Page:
Accusing Gov. Jerry Brown of running "utterly deceptive" ads in his campaign to raise taxes, Molly Munger said on a Los Angeles TV show Sunday that her own tax campaign will air television ads making a "distinction" between her measure and Brown's.
Munger, the chief proponent of Proposition 38, said on NBC 4's "News Conference" that a series of ads released by Brown last week unfairly cast his initiative, Proposition 30, as the most helpful for schools.
"It is utterly deceptive," she said. "And so you really can't be in a situation where 30, which is really a budget patch, is going around saying that it's the schools initiative, when we who are really the schools initiative you know, are being asked not to say anything." Munger added: "If you're going to say that you're something you're not, we do have to say, 'Well, actually, that's not the case.' "
Munger, a civil rights attorney, has spent more than $30 million on her measure. Her brother, Republican physicist Charles Mun-ger Jr., has donated $23 million to a committee that aims to beat Brown's measure and pass an anti-union campaign finance measure.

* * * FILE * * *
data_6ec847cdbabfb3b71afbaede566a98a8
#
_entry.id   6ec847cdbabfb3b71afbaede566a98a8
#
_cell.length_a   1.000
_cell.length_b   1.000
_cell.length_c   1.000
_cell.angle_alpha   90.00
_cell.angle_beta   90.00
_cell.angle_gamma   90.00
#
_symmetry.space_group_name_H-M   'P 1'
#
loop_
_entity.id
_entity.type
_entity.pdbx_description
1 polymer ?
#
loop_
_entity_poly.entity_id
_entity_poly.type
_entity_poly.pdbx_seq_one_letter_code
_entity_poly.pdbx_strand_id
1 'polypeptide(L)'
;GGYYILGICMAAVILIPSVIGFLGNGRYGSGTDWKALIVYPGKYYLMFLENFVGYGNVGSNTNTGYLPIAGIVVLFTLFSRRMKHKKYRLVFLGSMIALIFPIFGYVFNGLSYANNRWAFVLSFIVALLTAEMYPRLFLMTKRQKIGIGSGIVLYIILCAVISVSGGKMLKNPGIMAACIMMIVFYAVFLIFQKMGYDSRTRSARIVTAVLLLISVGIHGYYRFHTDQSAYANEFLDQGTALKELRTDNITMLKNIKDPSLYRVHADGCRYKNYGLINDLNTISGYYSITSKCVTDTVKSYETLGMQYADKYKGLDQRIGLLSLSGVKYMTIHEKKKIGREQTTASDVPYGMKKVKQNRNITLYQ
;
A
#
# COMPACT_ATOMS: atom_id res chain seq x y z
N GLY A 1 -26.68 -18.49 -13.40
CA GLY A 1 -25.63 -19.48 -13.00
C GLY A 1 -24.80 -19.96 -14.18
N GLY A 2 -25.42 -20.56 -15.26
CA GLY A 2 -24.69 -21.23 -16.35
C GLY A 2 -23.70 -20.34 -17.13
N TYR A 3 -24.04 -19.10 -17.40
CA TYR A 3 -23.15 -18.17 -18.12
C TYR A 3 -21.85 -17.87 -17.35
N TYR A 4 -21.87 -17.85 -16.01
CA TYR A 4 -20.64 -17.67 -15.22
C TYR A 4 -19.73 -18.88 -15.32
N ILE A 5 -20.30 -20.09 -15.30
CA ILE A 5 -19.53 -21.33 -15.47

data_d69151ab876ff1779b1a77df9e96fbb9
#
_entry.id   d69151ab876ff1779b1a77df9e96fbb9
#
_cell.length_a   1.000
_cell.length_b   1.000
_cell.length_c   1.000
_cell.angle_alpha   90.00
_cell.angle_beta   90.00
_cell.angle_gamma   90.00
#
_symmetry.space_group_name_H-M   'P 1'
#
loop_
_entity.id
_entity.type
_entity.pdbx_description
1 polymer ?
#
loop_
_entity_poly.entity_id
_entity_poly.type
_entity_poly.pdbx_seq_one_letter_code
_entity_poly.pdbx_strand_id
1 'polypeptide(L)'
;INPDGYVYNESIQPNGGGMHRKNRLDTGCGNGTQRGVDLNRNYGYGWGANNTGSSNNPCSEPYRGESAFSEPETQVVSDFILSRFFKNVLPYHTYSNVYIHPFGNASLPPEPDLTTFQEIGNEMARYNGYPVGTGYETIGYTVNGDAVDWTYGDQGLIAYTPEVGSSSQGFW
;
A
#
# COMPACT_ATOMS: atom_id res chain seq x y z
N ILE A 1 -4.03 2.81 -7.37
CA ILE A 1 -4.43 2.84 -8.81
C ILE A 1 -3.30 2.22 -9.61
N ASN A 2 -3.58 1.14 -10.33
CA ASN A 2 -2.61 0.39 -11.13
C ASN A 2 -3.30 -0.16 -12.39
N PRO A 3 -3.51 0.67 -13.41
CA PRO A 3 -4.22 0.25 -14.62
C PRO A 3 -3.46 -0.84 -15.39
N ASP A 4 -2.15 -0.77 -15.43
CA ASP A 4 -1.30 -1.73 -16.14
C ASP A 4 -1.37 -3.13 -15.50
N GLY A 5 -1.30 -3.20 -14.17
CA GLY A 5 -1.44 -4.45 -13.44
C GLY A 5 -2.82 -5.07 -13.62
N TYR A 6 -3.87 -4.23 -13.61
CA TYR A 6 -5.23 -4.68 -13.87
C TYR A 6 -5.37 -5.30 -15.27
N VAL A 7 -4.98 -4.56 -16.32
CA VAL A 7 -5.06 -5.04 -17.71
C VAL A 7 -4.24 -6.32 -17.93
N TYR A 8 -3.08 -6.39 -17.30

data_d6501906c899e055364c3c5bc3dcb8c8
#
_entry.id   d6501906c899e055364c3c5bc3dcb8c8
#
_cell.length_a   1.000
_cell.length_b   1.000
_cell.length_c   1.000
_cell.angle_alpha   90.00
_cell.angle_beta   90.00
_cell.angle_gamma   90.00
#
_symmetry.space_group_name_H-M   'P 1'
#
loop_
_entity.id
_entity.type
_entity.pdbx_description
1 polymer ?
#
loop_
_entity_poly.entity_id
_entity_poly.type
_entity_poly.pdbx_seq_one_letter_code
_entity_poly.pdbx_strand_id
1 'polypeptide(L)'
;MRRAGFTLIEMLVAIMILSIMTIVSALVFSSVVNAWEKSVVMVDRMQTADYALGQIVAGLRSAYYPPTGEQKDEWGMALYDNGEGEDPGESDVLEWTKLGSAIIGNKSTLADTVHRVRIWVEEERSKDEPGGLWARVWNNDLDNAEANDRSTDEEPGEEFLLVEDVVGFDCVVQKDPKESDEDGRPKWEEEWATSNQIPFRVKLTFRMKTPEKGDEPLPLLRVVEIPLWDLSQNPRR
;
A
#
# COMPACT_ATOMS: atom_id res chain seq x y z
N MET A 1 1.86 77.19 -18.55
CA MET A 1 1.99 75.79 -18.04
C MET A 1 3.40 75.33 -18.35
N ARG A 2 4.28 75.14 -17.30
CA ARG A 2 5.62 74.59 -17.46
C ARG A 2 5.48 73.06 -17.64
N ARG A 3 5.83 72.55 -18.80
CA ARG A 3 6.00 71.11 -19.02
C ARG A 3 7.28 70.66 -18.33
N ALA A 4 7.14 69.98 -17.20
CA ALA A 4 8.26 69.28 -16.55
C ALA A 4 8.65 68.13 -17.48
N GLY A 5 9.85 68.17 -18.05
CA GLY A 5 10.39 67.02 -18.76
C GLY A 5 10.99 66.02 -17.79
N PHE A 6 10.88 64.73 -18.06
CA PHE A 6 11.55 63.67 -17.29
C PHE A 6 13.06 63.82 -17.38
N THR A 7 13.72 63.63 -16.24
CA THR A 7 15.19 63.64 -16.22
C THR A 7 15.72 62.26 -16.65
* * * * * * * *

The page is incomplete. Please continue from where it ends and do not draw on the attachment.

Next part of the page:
Brown proposes to raise the state sales tax and income taxes on California's highest earners, in part to prevent about $5.4 billion in cuts to schools and community colleges. Munger proposes to raise taxes on all but California's lowest earners to fund education. Her initiative lags behind Brown's in public opinion polls.
Bee Capitol Bureau
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Bee Capitol Bureau
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ANN RAVEL, Fair Political Practices Commission chairwoman, answering critics via Twitter and promising a "formal announcement" this week of a campaign finance system "providing greater transparency to the public"